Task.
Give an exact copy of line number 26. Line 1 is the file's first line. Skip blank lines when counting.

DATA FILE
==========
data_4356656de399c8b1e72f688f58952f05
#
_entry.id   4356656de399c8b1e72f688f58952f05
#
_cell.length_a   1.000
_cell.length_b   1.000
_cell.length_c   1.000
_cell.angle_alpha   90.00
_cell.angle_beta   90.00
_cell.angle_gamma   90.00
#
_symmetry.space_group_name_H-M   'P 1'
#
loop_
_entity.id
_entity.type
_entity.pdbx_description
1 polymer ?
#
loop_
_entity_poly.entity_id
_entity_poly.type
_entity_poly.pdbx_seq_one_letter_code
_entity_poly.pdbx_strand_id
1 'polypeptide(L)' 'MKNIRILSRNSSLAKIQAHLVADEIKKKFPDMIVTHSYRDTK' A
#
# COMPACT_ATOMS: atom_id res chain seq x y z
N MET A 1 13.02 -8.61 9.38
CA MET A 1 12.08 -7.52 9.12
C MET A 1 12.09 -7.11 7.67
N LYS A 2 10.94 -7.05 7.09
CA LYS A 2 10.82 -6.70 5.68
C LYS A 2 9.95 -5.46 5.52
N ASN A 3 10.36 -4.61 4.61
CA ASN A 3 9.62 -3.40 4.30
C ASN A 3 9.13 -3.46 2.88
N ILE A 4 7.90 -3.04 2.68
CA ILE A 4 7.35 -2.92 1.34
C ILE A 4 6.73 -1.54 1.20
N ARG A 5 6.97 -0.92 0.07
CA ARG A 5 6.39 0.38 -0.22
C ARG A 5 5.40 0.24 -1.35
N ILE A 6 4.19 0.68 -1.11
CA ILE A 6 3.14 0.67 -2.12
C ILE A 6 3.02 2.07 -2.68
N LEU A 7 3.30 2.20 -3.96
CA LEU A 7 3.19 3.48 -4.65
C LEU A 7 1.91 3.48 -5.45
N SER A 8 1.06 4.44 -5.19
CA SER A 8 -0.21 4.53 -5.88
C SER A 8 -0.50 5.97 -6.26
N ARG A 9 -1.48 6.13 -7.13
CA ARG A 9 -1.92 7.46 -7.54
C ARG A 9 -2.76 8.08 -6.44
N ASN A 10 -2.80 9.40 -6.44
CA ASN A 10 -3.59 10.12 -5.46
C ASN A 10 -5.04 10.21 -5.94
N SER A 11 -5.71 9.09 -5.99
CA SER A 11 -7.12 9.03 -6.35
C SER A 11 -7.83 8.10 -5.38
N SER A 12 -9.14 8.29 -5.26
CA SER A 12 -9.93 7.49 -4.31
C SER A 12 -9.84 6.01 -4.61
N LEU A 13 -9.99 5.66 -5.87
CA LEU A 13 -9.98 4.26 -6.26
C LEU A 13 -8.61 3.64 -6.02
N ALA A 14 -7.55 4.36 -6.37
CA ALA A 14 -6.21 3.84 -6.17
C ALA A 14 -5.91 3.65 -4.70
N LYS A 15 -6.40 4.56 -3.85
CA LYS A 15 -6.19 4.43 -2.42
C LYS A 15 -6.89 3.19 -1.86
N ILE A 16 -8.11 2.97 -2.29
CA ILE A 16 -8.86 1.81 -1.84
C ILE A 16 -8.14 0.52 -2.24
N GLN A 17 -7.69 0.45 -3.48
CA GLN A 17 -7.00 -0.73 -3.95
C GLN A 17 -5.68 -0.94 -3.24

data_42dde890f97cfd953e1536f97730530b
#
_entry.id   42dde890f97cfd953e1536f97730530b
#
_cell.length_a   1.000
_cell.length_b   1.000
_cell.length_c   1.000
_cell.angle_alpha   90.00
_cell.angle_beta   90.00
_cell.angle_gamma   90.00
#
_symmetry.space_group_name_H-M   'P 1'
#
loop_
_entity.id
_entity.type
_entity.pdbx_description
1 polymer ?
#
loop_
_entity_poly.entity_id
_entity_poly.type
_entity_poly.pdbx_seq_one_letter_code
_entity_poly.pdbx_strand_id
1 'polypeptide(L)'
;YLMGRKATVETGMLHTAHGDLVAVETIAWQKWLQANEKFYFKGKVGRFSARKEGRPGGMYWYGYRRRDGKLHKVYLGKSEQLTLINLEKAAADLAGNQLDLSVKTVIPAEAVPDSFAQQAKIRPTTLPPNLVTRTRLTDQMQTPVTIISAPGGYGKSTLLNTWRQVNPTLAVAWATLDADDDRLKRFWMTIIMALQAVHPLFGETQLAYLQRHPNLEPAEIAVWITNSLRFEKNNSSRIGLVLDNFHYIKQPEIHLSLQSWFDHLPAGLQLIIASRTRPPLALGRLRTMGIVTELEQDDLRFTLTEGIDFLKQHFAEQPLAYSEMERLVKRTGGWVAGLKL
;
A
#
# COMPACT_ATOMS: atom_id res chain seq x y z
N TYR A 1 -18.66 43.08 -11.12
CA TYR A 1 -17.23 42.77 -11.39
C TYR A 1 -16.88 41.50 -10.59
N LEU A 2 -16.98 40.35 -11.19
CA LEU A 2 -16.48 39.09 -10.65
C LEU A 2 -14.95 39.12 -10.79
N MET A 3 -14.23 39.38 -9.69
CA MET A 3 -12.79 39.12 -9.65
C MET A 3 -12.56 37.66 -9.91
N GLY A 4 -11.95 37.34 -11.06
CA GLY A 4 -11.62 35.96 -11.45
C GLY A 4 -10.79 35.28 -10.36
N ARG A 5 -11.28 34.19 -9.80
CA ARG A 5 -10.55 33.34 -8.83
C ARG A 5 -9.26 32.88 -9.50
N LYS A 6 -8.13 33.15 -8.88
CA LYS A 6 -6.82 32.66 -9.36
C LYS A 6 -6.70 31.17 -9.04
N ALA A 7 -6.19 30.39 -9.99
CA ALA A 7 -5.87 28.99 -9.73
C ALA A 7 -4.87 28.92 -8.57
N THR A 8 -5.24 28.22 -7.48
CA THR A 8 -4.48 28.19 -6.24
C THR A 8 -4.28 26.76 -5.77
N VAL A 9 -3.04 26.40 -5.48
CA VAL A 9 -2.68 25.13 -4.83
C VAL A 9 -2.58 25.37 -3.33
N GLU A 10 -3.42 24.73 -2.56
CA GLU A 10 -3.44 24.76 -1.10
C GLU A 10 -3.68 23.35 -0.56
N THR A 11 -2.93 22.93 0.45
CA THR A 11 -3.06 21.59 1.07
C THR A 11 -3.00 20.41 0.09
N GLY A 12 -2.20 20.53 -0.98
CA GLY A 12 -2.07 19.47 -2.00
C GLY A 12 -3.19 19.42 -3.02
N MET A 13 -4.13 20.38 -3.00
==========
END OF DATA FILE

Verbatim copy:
#